Aboard the Farragut Class Destroyers in World War II: A History with First-Person Accounts of Enlisted Men
Often overshadowed by other Pacific War engagements such as Midway or Guadalcanal, the Battle of Leyte Gulf was characterized by some of the most gallant hours in seagoing history: the U.S. Navy's defeat of the combined Japanese fleet during the invasion of the Philippines in October 1944. Involving more ships than even the gargantuan First World War Battle of Jutland and two hundred thousand men, it was the biggest naval battle in world history. It marked the last time that huge capital ships fought within sight and sound of each other. Using the personal accounts of the men who were there, Sears tells this mammoth and compelling story.
This moving tale uses personal accounts of the veterans who achieved victory in the biggest and last great naval battle, largely fought with aging ships, untested reserve crews, and teenaged combat aircraft pilots. Often overshadowed by other Pacific War engagements such as Midway or Guadalcanal, the Battle of Leyte Gulf was characterized by some of the most gallant hours in seagoing history: the U.S. Navy's defeat of the combined Japanese fleet during the invasion of the Philippines in October 1944. Involving more ships than even the gargantuan First World War Battle of Jutland and two hundred thousand men, it was the biggest naval battle in world history. It marked the last time huge capital ships fought within sight and sound of each other. Using the personal accounts of the men who were there, Sears tells this mammoth and compelling story.
The Battle of Leyte Gulf could have been the Pacific War's Battle of the Bulge. In a space of 12 hours, Japan, a beaten, cornered enemy, was able to devise and execute a strategy that very nearly pierced the heart of America's war machine. The real margin of victory would come from surprising quarters: from aging ships risen from the graveyard of the war's infamous first day; from small, hastily constructed ships with largely untested reserve crews; from fragile support ships never intended to be anywhere near battles of this scale; and from combat aircraft piloted by teenagers.
This epic story opens at the hour the Greatest Generation went to war on December 7, 1941, and follows four U.S. Navy ships and their crews in the Pacific until their day of reckoning three years later with a far different enemy: a deadly typhoon. In December 1944, while supporting General MacArthur's invasion of the Philippines, Admiral William "Bull" Halsey neglected the Law of Storms, placing the mighty U.S. Third Fleet in harm's way. Drawing on extensive interviews with nearly every living survivor and rescuer, as well as many families of lost sailors, transcripts and other records from naval courts of inquiry, ships' logs, personal letters, and diaries, Bruce Henderson finds some of the story's truest heroes exhibiting selflessness, courage, and even defiance.
Lost at Guadalcanal: The Final Battles of the Astoria and Chicago as Described by Survivors and in Official Reports
Koburger argues that the many battles that constituted the campaign for the Solomons were the key to victory in the Pacific for the U.S. Navy--not the battle of the Coral Sea or the Battle of Midway. Segments of the campaign--Guadalcanal, New Georgia, and Bougainville--have been written about extensively. But never before has the entire campaign been put together so lucidly and interpreted so well. The descriptions of the naval battles make for compelling reading. Even in World War II, Koburger argues, the important naval struggles took place in the narrow seas.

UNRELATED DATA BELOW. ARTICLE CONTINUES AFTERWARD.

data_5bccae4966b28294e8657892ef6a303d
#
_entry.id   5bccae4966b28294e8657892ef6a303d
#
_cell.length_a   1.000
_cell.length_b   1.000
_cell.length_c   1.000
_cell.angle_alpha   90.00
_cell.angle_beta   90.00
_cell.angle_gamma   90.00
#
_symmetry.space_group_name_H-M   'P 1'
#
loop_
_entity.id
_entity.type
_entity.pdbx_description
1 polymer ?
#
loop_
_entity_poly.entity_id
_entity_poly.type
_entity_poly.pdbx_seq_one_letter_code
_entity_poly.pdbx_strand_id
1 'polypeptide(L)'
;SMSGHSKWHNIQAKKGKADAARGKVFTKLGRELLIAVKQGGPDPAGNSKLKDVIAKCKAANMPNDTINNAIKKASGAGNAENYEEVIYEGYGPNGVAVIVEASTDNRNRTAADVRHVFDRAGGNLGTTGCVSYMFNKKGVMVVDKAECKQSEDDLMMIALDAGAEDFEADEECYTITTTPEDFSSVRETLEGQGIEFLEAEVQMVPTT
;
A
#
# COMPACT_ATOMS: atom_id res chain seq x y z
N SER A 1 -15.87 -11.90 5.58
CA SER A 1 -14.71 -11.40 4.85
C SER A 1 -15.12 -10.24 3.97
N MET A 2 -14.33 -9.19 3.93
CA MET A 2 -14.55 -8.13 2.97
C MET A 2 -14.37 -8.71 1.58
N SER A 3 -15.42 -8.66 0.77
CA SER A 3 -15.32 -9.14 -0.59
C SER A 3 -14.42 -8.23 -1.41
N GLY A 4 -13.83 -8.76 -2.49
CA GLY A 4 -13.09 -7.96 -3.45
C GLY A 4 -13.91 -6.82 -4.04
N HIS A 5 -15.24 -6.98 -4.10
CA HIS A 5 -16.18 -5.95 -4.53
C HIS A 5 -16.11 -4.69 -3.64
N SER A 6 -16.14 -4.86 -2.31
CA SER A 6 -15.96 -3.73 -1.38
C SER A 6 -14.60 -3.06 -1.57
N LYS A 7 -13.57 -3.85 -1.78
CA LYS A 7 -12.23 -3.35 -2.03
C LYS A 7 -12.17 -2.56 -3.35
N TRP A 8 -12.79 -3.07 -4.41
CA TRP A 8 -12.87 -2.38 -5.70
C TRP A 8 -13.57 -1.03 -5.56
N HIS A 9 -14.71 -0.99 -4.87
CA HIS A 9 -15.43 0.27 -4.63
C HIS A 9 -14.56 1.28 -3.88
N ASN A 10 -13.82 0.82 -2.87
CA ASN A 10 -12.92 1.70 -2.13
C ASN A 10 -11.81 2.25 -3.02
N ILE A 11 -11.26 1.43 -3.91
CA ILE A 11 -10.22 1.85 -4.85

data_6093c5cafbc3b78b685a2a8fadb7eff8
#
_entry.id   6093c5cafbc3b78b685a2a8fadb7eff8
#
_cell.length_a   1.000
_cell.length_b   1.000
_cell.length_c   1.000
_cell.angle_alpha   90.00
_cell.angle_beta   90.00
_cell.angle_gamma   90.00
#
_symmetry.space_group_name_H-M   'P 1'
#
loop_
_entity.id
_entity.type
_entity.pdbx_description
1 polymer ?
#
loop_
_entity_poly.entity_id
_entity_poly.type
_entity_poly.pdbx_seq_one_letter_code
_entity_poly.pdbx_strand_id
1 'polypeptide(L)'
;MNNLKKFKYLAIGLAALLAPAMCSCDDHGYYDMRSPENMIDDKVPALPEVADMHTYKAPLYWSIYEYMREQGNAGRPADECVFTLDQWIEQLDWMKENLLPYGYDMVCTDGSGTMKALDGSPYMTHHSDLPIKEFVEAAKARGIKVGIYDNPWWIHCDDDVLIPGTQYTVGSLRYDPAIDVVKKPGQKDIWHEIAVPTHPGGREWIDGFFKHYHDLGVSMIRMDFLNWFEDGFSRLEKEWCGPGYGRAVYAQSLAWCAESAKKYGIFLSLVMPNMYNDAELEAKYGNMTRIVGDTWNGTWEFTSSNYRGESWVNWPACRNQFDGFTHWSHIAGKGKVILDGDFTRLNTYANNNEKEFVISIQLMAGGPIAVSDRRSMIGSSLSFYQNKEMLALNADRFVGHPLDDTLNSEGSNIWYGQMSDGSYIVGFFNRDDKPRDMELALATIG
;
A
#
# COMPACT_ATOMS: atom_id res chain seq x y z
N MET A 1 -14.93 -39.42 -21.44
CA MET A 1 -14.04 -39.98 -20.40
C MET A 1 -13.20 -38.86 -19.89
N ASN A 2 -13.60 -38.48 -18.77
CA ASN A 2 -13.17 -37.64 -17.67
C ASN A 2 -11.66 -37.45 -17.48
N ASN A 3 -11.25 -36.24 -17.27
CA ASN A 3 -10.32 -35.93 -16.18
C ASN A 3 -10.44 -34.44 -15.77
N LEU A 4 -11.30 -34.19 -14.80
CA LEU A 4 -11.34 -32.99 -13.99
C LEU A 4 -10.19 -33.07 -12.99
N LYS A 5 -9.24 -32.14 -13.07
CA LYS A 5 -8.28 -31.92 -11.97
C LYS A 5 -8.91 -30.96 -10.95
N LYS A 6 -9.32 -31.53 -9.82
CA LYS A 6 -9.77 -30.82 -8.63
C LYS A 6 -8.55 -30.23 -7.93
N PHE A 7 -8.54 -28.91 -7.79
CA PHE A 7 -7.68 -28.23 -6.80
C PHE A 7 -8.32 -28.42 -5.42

Kamikaze Attacks of World War II: A Complete History of Japanese Suicide Strikes on American Ships, by Aircraft and Other Means
"If you believe that President Harry S. Truman made the right decision to drop nuclear weapons on Japan, this book will supply grist for your mill. If you feel that an invasion or blockade was an alternative, you might reconsider your opinion after reading this book."--Military Review
President Truman's determination to drop atomic bombs on Hiroshima and Nagasaki remains one of the most controversial decisions in American history.
In Truman's Dilemma: Invasion or The Bomb, military historian Paul D. Walker examines the circumstances of the war in the Pacific and weighs the factors that resulted in America's attack on Hiroshima and Nagasaki with the atomic bomb. Walker argues that, faced with the genuine threat of overwhelming military and civilian casualties, Truman made the correct decision in a difficult situation.
Within this compelling book is a summary of Japanese history and an overview of the circumstances surrounding the war in the Pacific. Americans met a unique challenge when faced with their opponents. The Japanese had a fascinating mentality based on the traditional Japanese Bushido (way of the warrior) philosophy. This philosophy indoctrinated the entire populace with a desire to win--at any personal cost-- thereby adding new and distinctive elements to America's idea of traditional warfare. After weighing the options, Truman found himself looking for a solution that would quickly end the war. Demands for surrender had been met with deliberate silence. It was twelve days after the first bomb that peace came. Even then, an attempted coup by the Japanese militants had to be thwarted.